Hemis National Park

Hemis High Altitude National Park (3350 sq km) is situated in the northernmost district of Ladakh and lies on the west bank of the Indus. Constituted in 1981 as the best potential area for the protection of Snow Leopards in India, Hemis is the country's first national park to be established north of the main Himalayan Range. The high altitude park derives its name from the Hemis Gompa, a famous Buddhist monastery situated 40 km south east of Leh.

You drive to Zingchen from where you start your exploration on foot. Rumbak Valley, considered one of the finest habitats for the Snow Leopard, is about a 2 hr walk. The rocky terrain of this high altitude desert comprises of rugged valleys, often littered with stones and surrounded by peaks exceeding 5000m. The climate is one of extremes, with considerable daily and seasonal fluctuations. Snowfall can occur at any time of the year. During winter the Zanskar river and its tributaries remain frozen, with much of its catchment within Hemis.

73 bird species and 16 mammalian species have been recorded inside the park, which includes several Tibetan fauna. Another highlight of Hemis are its fascinating inhabitants, who are mostly Buddhists. Numbering roughly 1600, they still live within the park's boundaries, growing barley and seasonal vegetables and tending to over 4000 heads of livestock.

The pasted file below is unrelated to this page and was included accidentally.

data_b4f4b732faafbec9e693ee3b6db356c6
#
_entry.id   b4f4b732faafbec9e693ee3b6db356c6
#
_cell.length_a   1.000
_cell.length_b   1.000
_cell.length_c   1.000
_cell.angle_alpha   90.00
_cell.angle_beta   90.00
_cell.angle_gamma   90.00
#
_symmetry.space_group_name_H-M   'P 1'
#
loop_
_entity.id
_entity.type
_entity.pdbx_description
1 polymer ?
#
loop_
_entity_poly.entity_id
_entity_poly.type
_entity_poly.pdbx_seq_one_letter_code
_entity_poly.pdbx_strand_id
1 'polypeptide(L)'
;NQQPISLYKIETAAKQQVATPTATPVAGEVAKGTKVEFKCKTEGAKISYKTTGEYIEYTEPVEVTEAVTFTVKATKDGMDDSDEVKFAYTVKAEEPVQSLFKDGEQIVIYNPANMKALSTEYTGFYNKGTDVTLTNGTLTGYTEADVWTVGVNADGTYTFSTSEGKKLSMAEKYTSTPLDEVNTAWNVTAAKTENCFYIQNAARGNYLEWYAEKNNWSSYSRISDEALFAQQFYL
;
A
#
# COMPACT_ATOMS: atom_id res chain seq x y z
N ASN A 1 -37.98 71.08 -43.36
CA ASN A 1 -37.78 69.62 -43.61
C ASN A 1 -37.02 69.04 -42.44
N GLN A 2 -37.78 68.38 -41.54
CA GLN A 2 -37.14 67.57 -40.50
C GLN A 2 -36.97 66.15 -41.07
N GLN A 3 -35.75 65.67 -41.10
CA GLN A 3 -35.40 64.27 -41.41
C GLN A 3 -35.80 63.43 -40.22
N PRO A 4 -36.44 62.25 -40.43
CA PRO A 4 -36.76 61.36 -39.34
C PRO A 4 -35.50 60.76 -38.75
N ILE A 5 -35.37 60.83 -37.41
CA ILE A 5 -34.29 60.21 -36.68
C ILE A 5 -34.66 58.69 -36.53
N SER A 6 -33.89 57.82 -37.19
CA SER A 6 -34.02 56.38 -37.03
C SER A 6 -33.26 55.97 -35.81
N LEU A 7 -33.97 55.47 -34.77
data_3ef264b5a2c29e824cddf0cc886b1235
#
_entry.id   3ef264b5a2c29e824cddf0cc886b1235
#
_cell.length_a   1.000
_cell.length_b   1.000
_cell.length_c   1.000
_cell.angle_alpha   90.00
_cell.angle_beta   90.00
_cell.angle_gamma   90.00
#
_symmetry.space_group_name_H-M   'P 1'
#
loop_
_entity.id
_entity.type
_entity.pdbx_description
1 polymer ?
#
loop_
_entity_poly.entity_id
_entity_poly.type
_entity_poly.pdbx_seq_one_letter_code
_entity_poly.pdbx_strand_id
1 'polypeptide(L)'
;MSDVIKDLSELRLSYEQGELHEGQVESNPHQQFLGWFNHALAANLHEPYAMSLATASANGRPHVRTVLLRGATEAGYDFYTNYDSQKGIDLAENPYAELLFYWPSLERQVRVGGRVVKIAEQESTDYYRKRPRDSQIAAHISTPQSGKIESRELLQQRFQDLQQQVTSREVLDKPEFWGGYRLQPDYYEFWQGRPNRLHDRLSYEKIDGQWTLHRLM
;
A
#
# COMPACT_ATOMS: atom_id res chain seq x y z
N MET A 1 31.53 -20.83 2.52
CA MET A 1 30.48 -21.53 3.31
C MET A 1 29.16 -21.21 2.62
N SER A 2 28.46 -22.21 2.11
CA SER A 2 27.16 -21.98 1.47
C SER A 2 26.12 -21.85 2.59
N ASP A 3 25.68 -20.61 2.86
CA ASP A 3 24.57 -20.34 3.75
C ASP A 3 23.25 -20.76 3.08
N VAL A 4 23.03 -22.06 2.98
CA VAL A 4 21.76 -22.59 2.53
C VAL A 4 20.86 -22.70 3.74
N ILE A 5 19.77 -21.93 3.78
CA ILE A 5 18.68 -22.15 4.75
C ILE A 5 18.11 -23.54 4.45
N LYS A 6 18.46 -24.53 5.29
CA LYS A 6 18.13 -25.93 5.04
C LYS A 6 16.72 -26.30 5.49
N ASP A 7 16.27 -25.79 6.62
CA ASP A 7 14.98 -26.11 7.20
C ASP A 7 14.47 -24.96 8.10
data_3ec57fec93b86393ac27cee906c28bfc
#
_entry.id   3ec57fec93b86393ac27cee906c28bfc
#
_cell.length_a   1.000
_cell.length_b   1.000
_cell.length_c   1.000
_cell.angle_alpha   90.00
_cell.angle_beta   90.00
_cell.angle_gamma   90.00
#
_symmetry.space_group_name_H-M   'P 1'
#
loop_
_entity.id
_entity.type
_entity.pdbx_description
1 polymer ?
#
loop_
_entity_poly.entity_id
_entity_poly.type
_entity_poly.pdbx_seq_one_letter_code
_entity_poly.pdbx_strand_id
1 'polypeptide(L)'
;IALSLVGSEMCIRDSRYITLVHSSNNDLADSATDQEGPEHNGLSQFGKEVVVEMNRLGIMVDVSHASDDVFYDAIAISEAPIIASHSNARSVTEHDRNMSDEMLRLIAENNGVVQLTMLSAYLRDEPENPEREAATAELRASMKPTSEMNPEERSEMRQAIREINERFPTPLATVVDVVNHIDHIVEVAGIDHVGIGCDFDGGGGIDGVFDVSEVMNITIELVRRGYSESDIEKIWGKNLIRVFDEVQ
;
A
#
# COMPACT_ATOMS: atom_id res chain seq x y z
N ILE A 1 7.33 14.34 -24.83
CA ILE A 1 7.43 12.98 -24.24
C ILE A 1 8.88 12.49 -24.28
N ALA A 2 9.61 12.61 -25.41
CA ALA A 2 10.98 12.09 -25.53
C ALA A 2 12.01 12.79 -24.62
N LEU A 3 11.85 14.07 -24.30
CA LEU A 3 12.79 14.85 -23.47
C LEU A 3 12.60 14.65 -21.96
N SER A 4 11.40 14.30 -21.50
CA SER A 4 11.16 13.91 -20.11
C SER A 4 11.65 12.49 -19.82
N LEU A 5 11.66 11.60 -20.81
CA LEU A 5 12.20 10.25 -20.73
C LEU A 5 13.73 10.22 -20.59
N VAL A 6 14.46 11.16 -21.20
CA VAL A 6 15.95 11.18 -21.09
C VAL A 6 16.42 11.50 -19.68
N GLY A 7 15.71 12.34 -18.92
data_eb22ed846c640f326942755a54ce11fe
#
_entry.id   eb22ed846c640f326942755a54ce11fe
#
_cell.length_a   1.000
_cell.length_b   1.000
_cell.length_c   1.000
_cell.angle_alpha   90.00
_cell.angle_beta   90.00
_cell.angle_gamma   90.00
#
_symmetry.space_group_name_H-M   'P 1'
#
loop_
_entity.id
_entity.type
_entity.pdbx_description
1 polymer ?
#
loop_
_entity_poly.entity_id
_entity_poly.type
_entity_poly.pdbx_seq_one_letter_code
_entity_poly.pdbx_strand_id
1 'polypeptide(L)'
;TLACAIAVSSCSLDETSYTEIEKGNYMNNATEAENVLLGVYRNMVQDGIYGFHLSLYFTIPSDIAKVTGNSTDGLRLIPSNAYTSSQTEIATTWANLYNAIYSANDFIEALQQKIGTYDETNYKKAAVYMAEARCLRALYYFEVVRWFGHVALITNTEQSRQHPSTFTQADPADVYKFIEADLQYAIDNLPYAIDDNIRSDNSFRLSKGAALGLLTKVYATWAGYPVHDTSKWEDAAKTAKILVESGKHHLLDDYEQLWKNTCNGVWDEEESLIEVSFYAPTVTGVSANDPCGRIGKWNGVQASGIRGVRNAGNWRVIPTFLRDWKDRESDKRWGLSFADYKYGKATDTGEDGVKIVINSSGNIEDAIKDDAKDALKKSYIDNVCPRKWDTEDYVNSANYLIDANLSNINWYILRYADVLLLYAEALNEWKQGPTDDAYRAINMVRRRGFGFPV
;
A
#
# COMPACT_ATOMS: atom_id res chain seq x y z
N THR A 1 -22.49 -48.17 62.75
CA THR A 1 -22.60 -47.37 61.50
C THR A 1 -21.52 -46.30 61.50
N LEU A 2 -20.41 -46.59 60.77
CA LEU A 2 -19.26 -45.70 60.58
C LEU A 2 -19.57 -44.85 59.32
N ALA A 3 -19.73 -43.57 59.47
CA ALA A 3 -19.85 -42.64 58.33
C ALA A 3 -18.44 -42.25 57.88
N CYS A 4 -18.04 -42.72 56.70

Though most famous for its Snow Leopard and Ibex population, other mammals found in Hemis include the wolf, Wild Dog, Bharal (Blue Sheep), Pallas's Cat, Tibetan argali, Himalayan marmots, Kiang (Tibetan Wild Ass), Lynx, Wooly Hare and Pika (Mouse Hare).

The avian species one may see include Tibetan and Himalayan Snowcock, Chukar partridge, Accentor Robin, Spotted Forktail, Brown and White-throated Dipper, Red-mantled, Great Nose and Streaked Rose-finch, Red-flanked Bluetail and raptors such as Golden Eagle, Lammergeier and Himalayan Griffon.

The vegetation of Hemis is predominantly alpine and steppe with patchy forests and shrub species at the bottom of the valleys. The moist upper mountain slopes support limited areas of alpine vegetation. The remaining mountain slopes and open hillsides support primarily steppe vegetation. The valleys are typically representative of high altitude desert characterized by sparse grasslands and herbaceous vegetation on mountain slopes.

Fact sheet:

State : Ladakh in Jammu & Kashmir
Area : 3350 sq km
Altitude : 3500 to 6933 m above mean sea level
Vegetation : Alpine and steppe with mixed tree and shrubs at the bottom valleys
Water resources : Zanskar river, Markha, Rumbak and Sundha nalas.
Winter : October to April
Monsoon : Seasonal
Rainfall : 160.5 mm per year at Leh
Temperature : -20 to 30°C

No comments:

Post a Comment